“Some things are in our power; others are not.” *
The last four years have been difficult for many individuals, businesses, our country, and the world economy. They have taken a toll on investors as well. When the stock markets peaked in October 2007, who would have believed that within a year a major Wall Street firm would go bankrupt, and within a few years some of the biggest financial institutions would owe their very existence to the generosity of the taxpayers? As the markets rose that Fall, how many investors foresaw the steepest market collapse since the 1930s? Alas, those were the days when real estate prices only rose, and auto execs still flew to meetings in their private jets. We are reminded that the future is unpredictable, and that as investors we must always deal with uncertainty, volatility, and the fleeting emotions of people who are remote both in terms of distance and connection with us. Nevertheless, we soldier on, obligated to make decisions whose ultimate outcome is dependent upon people and events beyond our ken or control.
How can investors deal with circumstances that tempt one to bury one’s head in the sand? We turn once again to the ancient Greeks, this time for our “market wisdom.” Epictetus, the source for the above quote, * was a stoic philosopher whose lifetime straddled the first and second centuries C.E. (roughly a contemporary of Galen). In our opinion, Epictetus should be the patron saint of all investors, and Stoicism their guiding set of principles. In this single line the philosopher distilled all of the wisdom investors require when dealing with the uncertainties inherent in their endeavors. In it we find the basis for the mindset necessary for successful investing: focus on the things that you can know and do; as for the rest, protect against them, but do not dwell upon them.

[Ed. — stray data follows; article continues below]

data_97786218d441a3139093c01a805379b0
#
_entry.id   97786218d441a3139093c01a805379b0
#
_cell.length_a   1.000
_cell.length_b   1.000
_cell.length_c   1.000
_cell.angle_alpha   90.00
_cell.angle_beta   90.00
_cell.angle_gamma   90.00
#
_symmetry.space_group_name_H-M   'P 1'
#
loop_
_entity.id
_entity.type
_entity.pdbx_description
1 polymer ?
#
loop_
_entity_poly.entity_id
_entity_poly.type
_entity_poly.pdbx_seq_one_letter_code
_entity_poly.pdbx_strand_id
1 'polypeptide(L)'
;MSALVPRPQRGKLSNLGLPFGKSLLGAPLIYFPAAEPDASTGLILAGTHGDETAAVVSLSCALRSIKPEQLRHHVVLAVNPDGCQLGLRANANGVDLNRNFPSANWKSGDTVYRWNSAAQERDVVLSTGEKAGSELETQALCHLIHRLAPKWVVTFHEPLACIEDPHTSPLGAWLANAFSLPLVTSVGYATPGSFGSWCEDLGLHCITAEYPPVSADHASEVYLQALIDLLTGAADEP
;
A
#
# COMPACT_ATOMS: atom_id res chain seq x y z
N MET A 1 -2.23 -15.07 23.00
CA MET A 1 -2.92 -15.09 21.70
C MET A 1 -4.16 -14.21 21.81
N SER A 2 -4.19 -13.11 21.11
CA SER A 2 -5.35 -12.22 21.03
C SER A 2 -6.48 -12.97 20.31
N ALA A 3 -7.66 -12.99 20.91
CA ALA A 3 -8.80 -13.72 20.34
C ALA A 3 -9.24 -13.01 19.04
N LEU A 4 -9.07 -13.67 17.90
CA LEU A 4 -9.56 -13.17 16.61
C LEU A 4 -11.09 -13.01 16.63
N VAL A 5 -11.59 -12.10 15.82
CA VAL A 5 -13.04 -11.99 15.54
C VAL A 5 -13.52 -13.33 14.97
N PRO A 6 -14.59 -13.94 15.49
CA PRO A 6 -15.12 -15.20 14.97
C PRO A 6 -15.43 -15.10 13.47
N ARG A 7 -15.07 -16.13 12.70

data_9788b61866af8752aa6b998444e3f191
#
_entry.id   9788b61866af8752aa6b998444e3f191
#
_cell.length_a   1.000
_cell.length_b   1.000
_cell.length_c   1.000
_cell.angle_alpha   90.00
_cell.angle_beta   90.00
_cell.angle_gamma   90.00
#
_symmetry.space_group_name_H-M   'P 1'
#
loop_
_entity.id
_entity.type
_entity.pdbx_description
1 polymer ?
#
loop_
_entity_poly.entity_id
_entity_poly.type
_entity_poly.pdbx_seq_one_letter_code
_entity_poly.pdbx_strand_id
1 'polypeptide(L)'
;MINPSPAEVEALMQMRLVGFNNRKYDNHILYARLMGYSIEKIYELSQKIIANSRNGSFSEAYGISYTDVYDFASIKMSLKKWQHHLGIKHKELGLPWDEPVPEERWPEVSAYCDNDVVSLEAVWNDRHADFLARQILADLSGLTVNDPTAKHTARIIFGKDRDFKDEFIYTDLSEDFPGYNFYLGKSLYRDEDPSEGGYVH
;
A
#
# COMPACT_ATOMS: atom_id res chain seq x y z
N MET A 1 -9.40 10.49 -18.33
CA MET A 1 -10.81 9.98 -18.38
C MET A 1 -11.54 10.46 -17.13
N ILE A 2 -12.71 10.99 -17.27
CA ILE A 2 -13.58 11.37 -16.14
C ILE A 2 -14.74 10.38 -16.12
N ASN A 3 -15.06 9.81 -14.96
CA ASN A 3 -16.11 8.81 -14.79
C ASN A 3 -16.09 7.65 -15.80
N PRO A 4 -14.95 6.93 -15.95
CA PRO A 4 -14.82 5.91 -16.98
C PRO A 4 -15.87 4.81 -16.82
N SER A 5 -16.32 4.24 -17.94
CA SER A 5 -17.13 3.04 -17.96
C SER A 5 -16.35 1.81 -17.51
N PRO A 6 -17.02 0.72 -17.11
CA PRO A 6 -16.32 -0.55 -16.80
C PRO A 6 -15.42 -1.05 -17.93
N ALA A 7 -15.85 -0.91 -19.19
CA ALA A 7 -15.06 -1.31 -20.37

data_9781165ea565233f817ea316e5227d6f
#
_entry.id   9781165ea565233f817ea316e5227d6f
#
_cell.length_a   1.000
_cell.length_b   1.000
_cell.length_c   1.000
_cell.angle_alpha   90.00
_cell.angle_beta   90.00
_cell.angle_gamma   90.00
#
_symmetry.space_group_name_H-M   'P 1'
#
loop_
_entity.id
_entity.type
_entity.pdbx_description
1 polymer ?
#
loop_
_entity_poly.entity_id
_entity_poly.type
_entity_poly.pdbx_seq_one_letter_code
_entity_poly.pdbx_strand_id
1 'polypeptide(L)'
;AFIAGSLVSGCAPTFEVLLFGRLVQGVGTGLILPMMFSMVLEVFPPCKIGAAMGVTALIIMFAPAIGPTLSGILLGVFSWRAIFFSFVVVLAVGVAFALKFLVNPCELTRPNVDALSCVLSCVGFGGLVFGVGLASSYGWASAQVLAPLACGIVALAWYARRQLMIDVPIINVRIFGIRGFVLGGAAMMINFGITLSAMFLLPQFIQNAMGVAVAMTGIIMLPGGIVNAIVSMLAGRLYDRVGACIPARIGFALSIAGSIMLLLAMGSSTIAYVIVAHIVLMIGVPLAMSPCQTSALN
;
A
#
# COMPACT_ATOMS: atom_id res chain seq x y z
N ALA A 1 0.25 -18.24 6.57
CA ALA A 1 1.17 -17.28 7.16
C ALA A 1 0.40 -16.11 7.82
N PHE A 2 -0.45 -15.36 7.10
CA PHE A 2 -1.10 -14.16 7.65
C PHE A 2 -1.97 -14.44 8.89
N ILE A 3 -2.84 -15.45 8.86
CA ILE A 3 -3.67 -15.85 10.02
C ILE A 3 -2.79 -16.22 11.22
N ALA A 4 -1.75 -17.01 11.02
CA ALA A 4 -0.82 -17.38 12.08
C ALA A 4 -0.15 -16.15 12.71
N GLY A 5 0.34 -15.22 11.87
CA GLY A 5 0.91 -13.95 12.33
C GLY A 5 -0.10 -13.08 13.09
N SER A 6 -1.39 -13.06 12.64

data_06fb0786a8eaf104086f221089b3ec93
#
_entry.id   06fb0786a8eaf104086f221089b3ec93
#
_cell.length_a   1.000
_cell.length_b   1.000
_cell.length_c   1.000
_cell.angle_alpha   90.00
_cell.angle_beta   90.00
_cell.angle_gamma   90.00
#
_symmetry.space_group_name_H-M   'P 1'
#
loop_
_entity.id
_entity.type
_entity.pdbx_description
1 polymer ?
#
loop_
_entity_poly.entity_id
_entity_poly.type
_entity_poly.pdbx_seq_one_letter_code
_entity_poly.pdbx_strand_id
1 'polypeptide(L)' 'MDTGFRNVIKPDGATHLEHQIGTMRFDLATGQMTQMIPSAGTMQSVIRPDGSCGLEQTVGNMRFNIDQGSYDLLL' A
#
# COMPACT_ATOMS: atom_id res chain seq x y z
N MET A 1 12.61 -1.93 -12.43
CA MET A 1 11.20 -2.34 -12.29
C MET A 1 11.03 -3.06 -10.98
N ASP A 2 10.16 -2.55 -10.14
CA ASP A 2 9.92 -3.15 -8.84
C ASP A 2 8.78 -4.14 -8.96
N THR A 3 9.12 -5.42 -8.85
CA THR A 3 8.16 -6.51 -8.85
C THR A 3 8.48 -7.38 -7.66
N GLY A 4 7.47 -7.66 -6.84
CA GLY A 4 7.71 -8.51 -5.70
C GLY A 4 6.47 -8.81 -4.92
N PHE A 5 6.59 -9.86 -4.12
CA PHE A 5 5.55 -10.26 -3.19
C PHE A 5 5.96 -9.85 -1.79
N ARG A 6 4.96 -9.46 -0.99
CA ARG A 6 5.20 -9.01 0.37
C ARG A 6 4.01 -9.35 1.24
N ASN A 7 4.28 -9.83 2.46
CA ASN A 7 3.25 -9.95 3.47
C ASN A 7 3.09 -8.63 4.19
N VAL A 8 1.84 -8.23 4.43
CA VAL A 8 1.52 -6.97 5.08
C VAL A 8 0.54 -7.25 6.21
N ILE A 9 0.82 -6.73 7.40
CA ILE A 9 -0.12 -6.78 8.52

The investor can know a lot. There is ample access to a wealth of high-quality information about companies—their managements, history, profitability, and financial exhibits of various kinds—which permits us to assess a company’s risk and earning power (or determine whether such an assessment is possible). This analysis allows us to develop an estimate of what businesses are worth—the key to sound investing. What we cannot know are those things which everyone would like to know, and which Wall Street strives mightily to provide: future economic growth rates and the direction of the stock market and interest rates, to name a few. These matters form part of the daily background noise flooding the investment scene over which we have no control, and which is seldom of interest or value in any case.
There is no doubt that the unknowable future poses a risk for the investor, but armed with what we know, we can make wise choices, investing where true value exists, and avoiding speculation and the reliance on unknowable events for our results. Most importantly, we have full control over the price we pay, which is perhaps the single most important factor influencing the ultimate outcome of our commitments.
The great thinkers of antiquity got the principles right, and their teachings still find broad application, even to an activity that would be foreign to them: investing in financial markets.
Dennis Butler, MBA, CFA